Monday, April 08, 2013

Mexican amparo writ expands post-conviction rights beyond habeas

You learn something new every day. Grits has for some time been interested - in part out of professional necessity working for the Innocence Project of Texas - in the inner workings of the habeas corpus process in Texas, in other jurisdictions, and for that matter historically. However I was unaware before now that under Mexican law and in several other Spanish-speaking countries there is a post-conviction writ in addition to habeas corpus called the writ of amparo or el "Recurso de Amparo," which protects a separate and distinct category of rights. Mexidata.info published an item from the Mexican president's office promoting a revamp of the rules titled, "Mexico Outlines its New Writ of Protective Injunction Law." According to that source:
The injunction (amparo) has been, and is, Mexico's main instrument of rights that people have to protect themselves from the authorities' power. Several wide-sweeping changes have been achieved in three main areas:

First. It expands the sphere of the protection of rights.

Human rights treaties enshrined in international treaties will be the subject of direct protection.
It provides judgments of unconstitutionality with general effects from the Supreme Court of Justice, which protects the rights of all people, even if they have not been tried. .

Second. It increases the effectiveness of Mexican justice.

The sentence of any "injunction for purposes" will indicate the precise terms that must be met....
Third. It strengthens the Judicial Branch of the Federation, particularly the Supreme Court of Justice.

"Full Circuits" will be created so that the thesis contradictions within the same circuit may be resolved through full circuit courts.

To ensure due compliance with injunction sentences, the sanctions scheme will be strengthened.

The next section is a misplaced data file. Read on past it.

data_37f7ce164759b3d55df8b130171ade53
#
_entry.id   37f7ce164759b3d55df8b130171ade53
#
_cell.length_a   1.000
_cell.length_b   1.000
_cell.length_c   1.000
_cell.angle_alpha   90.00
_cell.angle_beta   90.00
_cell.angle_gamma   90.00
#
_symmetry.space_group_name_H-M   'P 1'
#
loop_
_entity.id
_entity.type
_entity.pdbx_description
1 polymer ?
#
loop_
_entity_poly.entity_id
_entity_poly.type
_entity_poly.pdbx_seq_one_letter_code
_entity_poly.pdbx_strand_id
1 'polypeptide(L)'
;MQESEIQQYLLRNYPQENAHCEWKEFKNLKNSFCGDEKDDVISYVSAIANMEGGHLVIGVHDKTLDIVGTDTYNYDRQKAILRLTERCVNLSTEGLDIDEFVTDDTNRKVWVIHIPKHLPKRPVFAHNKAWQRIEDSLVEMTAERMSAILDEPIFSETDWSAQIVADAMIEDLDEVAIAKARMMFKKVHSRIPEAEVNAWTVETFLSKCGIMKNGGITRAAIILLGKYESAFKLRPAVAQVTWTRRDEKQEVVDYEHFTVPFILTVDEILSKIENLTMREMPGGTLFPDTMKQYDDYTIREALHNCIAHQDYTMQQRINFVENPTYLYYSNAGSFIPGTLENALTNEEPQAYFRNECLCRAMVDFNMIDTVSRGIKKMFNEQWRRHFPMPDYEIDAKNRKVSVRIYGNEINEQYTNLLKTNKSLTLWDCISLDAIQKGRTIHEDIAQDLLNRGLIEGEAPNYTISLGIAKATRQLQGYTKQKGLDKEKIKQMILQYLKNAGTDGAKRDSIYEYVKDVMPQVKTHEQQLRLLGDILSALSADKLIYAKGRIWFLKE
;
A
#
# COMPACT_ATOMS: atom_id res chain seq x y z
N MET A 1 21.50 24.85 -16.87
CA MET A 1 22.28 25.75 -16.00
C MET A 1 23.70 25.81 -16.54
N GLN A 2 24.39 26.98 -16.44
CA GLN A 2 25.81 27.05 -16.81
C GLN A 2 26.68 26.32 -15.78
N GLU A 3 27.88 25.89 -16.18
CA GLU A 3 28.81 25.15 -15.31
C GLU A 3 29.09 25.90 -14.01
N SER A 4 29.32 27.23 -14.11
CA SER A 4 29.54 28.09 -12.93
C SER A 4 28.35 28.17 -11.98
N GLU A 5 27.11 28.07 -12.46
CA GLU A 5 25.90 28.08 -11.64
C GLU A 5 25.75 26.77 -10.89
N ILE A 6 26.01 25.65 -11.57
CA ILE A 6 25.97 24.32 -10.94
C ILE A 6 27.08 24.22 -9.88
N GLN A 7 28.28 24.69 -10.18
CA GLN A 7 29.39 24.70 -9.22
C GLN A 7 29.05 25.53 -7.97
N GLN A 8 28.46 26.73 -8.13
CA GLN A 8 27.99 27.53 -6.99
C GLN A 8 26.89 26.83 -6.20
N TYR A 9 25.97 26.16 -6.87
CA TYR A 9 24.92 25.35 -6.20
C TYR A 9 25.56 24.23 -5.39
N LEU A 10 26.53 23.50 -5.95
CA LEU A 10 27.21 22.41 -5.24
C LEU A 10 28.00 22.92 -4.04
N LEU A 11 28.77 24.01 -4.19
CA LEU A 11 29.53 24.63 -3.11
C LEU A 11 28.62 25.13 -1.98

The Supreme Court of Justice of the Nation may remove the authorities and their immediate superiors from office and report them to the District Judge if they fail to carry out an injunction sentence.

Today, after 172 years, the most important instrument for constitutional control in our legal system, the injunction, has been brought up to date.
Hard to know from this - essentially a presidential press release - whether these changes are a good thing or a bad one. Hell, this is the first I've heard of this particular post-conviction writ from south of the border. But giving the Supreme Court power to "remove the authorities and their immediate superiors from office" if they fail to comply with an injunction seems like a potent judicial tool.

As always, though, the devil is in the details and there may have been some very particular ulterior motives for some of the new rules. Mexico has just sued billionaire Telmex/Telcel owner Carlos Slim under federal anti-trust rules, alleging he charged illegal fees to customers of his near-monopoly communications companies which provide service to more than 3/4 of landlines and cell-phones in Mexico. Reported a recent Los Angeles Times story (April. 3):
Normally, businesses like Telmex would protect themselves using a kind of legal injunction, known as amparo, that has stymied numerous prosecutions.

But, as it happens, this week also saw changes to the amparo that, among other things, would prevent its use in cases involving "significant public interest." Many experts believe that Telmex will not be able to avail itself of the amparo this time.
I'd never heard of the writ of amparo, but naturally Wikipedia has: "In many countries, an amparo action is intended to protect all rights other than physical liberty, which may be protected instead by habeas corpus remedies. Thus, in the same way that habeas corpus guarantees physical freedom, amparo protects other basic rights." It was first developed in the Yucatan (by a reader of Tocqueville) and enshrined formally in the Mexican Constitution in 1847, after Texas had split off from Mexico. So that explains why that particular Mexican legal tradition didn't carry over into Texas law as did so many other early Mexican influences. It entered the Mexican legal lexicon just after Texas entered the Union. Still, that's a brand of post-conviction writ Grits had never heard of and would like to learn more about. Readers who may know more, please expound or point to additional (preferably English language) references in the comments.